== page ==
Dizziness During the Third Trimester: Causes and Solutions | LoveToKnow Health & Wellness (2023)

Many pregnant people experience dizziness during the third trimester of pregnancy. At this stage of your journey, you're already dealing with a big belly and all of the challenges that can come with it - lack of sleep, difficulty moving, and general discomfort. A sudden bout of lightheadedness can feel scary and is the last thing you need as you count the weeks until you give birth. So should you be concerned when dizziness hits? What does it mean?

Rest assured, third-trimester dizziness is a common complaint and can have many causes. Thankfully, many of these issues can be easily managed with rest, food, and water.

What Causes Dizziness During the Third Trimester?

Pregnancy contributes to a number of changes in your body, aside from the obvious expansion of your belly. Several different factors can contribute to lightheadedness for a pregnant person in their third trimester.

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Cardiovascular System Changes

Your cardiovascular system is made up of your heart and the blood vessels (veins and arteries) that carry that blood throughout your body from head to toe. When you're pregnant, the blood travels from head to baby to toe. As a result, your cardiovascular system starts to work a lot harder when you're expecting. The amount of blood in your veins and arteries increases by an average of 45% to help grow your developing baby, and your heart pumps faster to compensate.

To make room for all this extra volume, your blood vessels release a hormone called relaxin. This hormone does exactly what it sounds like: it relaxes your veins and arteries. This relaxing effect can sometimes happen out of sync with the increase in blood, which can lower your blood pressure and make you feel dizzy.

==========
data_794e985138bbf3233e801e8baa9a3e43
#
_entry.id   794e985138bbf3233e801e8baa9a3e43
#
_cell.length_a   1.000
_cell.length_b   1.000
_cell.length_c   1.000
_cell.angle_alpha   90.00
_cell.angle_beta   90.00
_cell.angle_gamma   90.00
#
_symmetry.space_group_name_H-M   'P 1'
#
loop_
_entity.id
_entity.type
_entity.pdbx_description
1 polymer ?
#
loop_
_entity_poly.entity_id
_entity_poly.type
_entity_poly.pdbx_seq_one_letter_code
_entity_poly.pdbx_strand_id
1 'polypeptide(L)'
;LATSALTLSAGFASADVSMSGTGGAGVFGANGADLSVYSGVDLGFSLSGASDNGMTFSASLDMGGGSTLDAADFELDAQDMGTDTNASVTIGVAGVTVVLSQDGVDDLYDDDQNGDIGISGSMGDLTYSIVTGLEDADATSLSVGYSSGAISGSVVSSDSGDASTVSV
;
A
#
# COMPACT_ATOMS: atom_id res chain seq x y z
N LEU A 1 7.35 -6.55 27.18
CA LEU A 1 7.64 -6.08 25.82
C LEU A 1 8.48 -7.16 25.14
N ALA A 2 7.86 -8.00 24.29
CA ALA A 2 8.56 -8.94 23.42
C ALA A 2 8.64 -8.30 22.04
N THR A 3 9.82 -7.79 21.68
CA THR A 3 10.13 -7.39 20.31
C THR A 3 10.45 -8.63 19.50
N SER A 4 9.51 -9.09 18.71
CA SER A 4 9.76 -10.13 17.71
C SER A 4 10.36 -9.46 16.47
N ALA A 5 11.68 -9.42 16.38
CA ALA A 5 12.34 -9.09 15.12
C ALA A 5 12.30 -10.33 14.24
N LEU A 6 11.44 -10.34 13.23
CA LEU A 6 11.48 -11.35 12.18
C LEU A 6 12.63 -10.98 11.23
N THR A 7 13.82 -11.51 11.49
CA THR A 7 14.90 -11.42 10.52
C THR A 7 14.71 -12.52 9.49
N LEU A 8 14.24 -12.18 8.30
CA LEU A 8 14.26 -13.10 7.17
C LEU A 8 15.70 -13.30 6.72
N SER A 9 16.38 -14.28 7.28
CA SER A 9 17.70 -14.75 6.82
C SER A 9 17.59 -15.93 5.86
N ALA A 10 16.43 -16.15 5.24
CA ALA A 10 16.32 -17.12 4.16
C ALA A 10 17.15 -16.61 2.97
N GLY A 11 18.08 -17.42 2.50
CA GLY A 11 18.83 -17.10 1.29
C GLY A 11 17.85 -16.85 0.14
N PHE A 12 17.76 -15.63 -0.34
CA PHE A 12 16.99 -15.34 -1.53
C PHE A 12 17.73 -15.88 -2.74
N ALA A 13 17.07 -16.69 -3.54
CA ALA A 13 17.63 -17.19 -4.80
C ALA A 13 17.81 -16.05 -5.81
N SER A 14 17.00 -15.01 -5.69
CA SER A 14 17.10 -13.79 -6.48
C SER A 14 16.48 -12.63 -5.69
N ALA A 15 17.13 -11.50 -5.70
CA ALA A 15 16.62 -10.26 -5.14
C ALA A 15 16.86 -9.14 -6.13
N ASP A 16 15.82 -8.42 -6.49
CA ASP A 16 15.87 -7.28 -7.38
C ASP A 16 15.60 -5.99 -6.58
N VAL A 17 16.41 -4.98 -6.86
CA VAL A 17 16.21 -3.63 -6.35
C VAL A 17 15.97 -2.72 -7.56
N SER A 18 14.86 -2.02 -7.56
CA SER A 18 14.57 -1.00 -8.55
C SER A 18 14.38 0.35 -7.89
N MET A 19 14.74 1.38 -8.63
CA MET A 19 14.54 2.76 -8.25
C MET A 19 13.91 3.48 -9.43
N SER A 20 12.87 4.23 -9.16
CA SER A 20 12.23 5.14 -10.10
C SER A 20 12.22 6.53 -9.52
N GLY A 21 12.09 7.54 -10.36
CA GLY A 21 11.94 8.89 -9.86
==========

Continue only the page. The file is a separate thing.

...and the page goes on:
There isn't necessarily a fix for this cause of dizziness during late pregnancy. The cardiovascular changes that are happening are necessary, so you don't want to stop them from occurring. But simply knowing about these changes might help you to become more aware of your surroundings and move more slowly as your belly grows so that if you do become dizzy, the lightheadedness doesn't result in a fall.

Hunger or Thirst

If you are not eating enough, this could cause your blood sugar to drop, and you may become lightheaded or dizzy. This may also happen if you don't drink enough and become dehydrated. You will need to drink at least six to eight (8 oz) glasses of water per day to stay hydrated.

Some healthcare providers recommend eating smaller meals more frequently rather than eating three large meals. You may also want to consider keeping a few healthy snacks and a water bottle with you at all times, just in case you begin to feel lightheaded.

Hyperemesis Gravidarum

If these words sound like some kind of storybook villain to you, you're not far off. Hyperemesis gravidarum describes when a pregnant person feels extreme nauseousness constantly. Hyperemesis gravidarum differs from morning sickness in that it doesn't ease up after the first trimester and it's severe enough that it can stop you from taking in the nutrients you need.

If you are growing a baby but are not able to drink or eat very much, you can easily get dehydrated. Your blood pressure can fall, causing weakness, dizziness, and fainting. Cases can be mild enough to manage at home, while the most severe cases sometimes require hospitalization for rehydration. Hyperemesis gravidarum only occurs in 0.5-2% of pregnant women, though, so the odds are in your favor!

Anemia

Pregnant women who suffer from anemia often feel lightheaded because they have fewer red blood cells to carry oxygen to the brain and other organs. Anemia can happen to anyone but is more common in pregnant women. It is advised that you eat iron-rich food and take your prenatal vitamins each day. If the prenatal vitamins aren't helping, your doctor may recommend an additional iron supplement.

Exercise